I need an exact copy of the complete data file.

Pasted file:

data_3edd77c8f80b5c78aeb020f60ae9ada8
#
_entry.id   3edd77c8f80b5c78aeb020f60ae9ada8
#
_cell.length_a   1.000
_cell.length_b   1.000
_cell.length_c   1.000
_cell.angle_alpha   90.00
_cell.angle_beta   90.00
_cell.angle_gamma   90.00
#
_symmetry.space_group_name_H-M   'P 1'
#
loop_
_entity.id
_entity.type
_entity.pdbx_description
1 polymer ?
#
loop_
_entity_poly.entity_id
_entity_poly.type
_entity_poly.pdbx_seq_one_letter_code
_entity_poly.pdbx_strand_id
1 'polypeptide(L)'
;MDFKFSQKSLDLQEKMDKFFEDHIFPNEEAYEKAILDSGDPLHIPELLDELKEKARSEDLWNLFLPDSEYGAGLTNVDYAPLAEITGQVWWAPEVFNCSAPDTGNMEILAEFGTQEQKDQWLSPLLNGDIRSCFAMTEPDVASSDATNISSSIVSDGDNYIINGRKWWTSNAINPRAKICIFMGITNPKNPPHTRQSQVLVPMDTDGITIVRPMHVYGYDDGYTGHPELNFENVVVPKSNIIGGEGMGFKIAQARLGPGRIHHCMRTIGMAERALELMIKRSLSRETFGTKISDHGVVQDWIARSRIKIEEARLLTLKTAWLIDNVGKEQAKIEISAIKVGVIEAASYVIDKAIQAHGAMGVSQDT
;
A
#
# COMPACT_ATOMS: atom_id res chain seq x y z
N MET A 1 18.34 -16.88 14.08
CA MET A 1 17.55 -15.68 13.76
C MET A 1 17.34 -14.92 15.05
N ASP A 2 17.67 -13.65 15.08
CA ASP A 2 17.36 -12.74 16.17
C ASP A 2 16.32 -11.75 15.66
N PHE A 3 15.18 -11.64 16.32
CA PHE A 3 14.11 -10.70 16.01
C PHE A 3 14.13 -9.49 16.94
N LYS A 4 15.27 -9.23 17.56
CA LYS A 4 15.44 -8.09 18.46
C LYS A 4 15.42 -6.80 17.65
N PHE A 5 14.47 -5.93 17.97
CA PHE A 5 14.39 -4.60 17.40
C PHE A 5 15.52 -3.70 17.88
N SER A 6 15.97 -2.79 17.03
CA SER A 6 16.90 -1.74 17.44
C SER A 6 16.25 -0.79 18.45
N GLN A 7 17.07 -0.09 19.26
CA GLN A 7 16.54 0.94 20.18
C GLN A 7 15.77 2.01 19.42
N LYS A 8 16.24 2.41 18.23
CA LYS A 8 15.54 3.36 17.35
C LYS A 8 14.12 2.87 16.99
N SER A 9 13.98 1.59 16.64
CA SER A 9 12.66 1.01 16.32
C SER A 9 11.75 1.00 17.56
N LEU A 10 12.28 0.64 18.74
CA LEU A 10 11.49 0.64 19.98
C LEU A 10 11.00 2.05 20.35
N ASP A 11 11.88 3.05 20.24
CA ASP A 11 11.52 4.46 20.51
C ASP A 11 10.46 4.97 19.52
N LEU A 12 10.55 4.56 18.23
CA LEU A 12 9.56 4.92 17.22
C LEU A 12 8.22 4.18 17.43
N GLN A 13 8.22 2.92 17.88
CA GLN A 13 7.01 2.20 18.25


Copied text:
data_3edd77c8f80b5c78aeb020f60ae9ada8
#
_entry.id   3edd77c8f80b5c78aeb020f60ae9ada8
#
_cell.length_a   1.000
_cell.length_b   1.000
_cell.length_c   1.000
_cell.angle_alpha   90.00
_cell.angle_beta   90.00
_cell.angle_gamma   90.00
#
_symmetry.space_group_name_H-M   'P 1'
#
loop_
_entity.id
_entity.type
_entity.pdbx_description
1 polymer ?
#
loop_
_entity_poly.entity_id
_entity_poly.type
_entity_poly.pdbx_seq_one_letter_code
_entity_poly.pdbx_strand_id
1 'polypeptide(L)'
;MDFKFSQKSLDLQEKMDKFFEDHIFPNEEAYEKAILDSGDPLHIPELLDELKEKARSEDLWNLFLPDSEYGAGLTNVDYAPLAEITGQVWWAPEVFNCSAPDTGNMEILAEFGTQEQKDQWLSPLLNGDIRSCFAMTEPDVASSDATNISSSIVSDGDNYIINGRKWWTSNAINPRAKICIFMGITNPKNPPHTRQSQVLVPMDTDGITIVRPMHVYGYDDGYTGHPELNFENVVVPKSNIIGGEGMGFKIAQARLGPGRIHHCMRTIGMAERALELMIKRSLSRETFGTKISDHGVVQDWIARSRIKIEEARLLTLKTAWLIDNVGKEQAKIEISAIKVGVIEAASYVIDKAIQAHGAMGVSQDT
;
A
#
# COMPACT_ATOMS: atom_id res chain seq x y z
N MET A 1 18.34 -16.88 14.08
CA MET A 1 17.55 -15.68 13.76
C MET A 1 17.34 -14.92 15.05
N ASP A 2 17.67 -13.65 15.08
CA ASP A 2 17.36 -12.74 16.17
C ASP A 2 16.32 -11.75 15.66
N PHE A 3 15.18 -11.64 16.32
CA PHE A 3 14.11 -10.70 16.01
C PHE A 3 14.13 -9.49 16.94
N LYS A 4 15.27 -9.23 17.56
CA LYS A 4 15.44 -8.09 18.46
C LYS A 4 15.42 -6.80 17.65
N PHE A 5 14.47 -5.93 17.97
CA PHE A 5 14.39 -4.60 17.40
C PHE A 5 15.52 -3.70 17.88
N SER A 6 15.97 -2.79 17.03
CA SER A 6 16.90 -1.74 17.44
C SER A 6 16.25 -0.79 18.45
N GLN A 7 17.07 -0.09 19.26
CA GLN A 7 16.54 0.94 20.18
C GLN A 7 15.77 2.01 19.42
N LYS A 8 16.24 2.41 18.23
CA LYS A 8 15.54 3.36 17.35
C LYS A 8 14.12 2.87 16.99
N SER A 9 13.98 1.59 16.64
CA SER A 9 12.66 1.01 16.32
C SER A 9 11.75 1.00 17.56
N LEU A 10 12.28 0.64 18.74
CA LEU A 10 11.49 0.64 19.98
C LEU A 10 11.00 2.05 20.35
N ASP A 11 11.88 3.05 20.24
CA ASP A 11 11.52 4.46 20.51
C ASP A 11 10.46 4.97 19.52
N LEU A 12 10.55 4.56 18.23
CA LEU A 12 9.56 4.92 17.22
C LEU A 12 8.22 4.18 17.43
N GLN A 13 8.22 2.92 17.88
CA GLN A 13 7.01 2.20 18.25